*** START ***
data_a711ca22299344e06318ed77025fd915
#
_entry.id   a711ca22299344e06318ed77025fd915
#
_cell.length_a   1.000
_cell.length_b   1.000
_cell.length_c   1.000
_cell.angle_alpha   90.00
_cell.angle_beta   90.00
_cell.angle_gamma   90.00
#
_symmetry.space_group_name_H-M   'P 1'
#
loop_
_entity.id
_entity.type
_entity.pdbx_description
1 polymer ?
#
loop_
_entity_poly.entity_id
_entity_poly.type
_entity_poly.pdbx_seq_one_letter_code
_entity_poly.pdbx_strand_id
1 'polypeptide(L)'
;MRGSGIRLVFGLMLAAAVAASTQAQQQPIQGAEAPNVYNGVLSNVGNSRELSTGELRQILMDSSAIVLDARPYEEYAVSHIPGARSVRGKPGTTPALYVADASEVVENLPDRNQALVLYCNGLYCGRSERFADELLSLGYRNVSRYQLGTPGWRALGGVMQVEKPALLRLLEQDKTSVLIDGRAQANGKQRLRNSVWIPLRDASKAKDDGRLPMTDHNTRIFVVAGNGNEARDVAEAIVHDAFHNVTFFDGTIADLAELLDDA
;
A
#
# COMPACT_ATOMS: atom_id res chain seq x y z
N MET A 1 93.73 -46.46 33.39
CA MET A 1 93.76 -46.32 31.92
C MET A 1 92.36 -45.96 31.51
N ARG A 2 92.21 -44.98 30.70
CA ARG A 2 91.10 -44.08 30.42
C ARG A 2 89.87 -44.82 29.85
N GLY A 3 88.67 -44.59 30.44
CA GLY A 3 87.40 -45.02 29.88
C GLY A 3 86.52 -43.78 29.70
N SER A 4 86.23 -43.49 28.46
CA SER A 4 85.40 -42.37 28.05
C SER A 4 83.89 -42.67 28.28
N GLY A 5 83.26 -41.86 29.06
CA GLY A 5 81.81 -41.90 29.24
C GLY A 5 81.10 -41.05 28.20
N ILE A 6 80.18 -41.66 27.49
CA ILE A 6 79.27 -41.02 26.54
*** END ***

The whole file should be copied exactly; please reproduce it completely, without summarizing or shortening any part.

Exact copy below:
data_a711ca22299344e06318ed77025fd915
#
_entry.id   a711ca22299344e06318ed77025fd915
#
_cell.length_a   1.000
_cell.length_b   1.000
_cell.length_c   1.000
_cell.angle_alpha   90.00
_cell.angle_beta   90.00
_cell.angle_gamma   90.00
#
_symmetry.space_group_name_H-M   'P 1'
#
loop_
_entity.id
_entity.type
_entity.pdbx_description
1 polymer ?
#
loop_
_entity_poly.entity_id
_entity_poly.type
_entity_poly.pdbx_seq_one_letter_code
_entity_poly.pdbx_strand_id
1 'polypeptide(L)'
;MRGSGIRLVFGLMLAAAVAASTQAQQQPIQGAEAPNVYNGVLSNVGNSRELSTGELRQILMDSSAIVLDARPYEEYAVSHIPGARSVRGKPGTTPALYVADASEVVENLPDRNQALVLYCNGLYCGRSERFADELLSLGYRNVSRYQLGTPGWRALGGVMQVEKPALLRLLEQDKTSVLIDGRAQANGKQRLRNSVWIPLRDASKAKDDGRLPMTDHNTRIFVVAGNGNEARDVAEAIVHDAFHNVTFFDGTIADLAELLDDA
;
A
#
# COMPACT_ATOMS: atom_id res chain seq x y z
N MET A 1 93.73 -46.46 33.39
CA MET A 1 93.76 -46.32 31.92
C MET A 1 92.36 -45.96 31.51
N ARG A 2 92.21 -44.98 30.70
CA ARG A 2 91.10 -44.08 30.42
C ARG A 2 89.87 -44.82 29.85
N GLY A 3 88.67 -44.59 30.44
CA GLY A 3 87.40 -45.02 29.88
C GLY A 3 86.52 -43.78 29.70
N SER A 4 86.23 -43.49 28.46
CA SER A 4 85.40 -42.37 28.05
C SER A 4 83.89 -42.67 28.28
N GLY A 5 83.26 -41.86 29.06
CA GLY A 5 81.81 -41.90 29.24
C GLY A 5 81.10 -41.05 28.20
N ILE A 6 80.18 -41.66 27.49
CA ILE A 6 79.27 -41.02 26.54